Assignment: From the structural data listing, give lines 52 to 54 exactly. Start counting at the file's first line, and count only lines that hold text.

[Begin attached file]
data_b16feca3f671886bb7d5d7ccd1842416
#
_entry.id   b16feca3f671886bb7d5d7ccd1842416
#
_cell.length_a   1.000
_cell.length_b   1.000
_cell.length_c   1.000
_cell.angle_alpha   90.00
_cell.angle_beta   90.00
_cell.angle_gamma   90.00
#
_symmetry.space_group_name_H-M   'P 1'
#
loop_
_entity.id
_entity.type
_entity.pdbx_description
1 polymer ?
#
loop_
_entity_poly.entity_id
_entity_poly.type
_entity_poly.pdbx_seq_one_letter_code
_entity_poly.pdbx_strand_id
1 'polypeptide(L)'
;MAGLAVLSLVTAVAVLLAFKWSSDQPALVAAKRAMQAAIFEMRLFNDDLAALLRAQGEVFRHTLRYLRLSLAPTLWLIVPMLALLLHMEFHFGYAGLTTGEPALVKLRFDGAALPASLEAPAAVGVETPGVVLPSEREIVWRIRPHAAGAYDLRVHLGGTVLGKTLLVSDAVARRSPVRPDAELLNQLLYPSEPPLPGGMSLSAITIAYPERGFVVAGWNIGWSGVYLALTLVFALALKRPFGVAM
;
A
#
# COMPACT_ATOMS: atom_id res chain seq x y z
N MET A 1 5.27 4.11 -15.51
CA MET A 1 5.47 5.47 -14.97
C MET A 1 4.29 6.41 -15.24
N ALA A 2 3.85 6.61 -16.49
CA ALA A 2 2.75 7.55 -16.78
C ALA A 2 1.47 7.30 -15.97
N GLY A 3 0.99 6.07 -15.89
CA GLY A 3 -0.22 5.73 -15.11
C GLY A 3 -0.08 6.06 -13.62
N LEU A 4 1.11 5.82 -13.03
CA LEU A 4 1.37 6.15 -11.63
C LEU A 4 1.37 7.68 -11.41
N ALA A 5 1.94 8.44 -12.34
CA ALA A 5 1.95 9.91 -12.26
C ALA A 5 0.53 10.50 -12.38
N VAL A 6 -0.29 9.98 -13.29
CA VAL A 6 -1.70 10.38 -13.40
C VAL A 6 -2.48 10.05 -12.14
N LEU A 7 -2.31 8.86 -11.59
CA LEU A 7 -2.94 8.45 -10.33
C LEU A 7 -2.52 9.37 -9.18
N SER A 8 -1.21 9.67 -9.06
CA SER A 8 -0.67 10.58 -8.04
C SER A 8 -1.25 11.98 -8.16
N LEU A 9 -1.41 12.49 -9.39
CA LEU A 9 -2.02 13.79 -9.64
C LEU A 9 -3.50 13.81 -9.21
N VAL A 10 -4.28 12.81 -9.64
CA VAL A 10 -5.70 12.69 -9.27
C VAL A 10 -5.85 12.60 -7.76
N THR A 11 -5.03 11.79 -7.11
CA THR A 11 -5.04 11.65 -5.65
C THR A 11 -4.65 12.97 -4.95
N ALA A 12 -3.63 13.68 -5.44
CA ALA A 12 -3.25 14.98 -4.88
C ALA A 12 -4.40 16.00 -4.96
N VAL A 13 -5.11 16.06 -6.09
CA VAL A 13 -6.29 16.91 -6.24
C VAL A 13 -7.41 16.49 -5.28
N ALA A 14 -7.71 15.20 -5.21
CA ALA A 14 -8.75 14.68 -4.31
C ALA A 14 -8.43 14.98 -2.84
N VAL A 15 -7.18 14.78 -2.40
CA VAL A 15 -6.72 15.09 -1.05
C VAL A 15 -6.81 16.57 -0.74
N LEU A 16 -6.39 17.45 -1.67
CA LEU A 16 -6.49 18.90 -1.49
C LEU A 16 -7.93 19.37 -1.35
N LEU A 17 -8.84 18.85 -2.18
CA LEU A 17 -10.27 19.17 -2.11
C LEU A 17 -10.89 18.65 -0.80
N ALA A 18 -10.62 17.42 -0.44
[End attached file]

N SER A 8 -1.21 9.67 -9.06
CA SER A 8 -0.67 10.58 -8.04
C SER A 8 -1.25 11.98 -8.16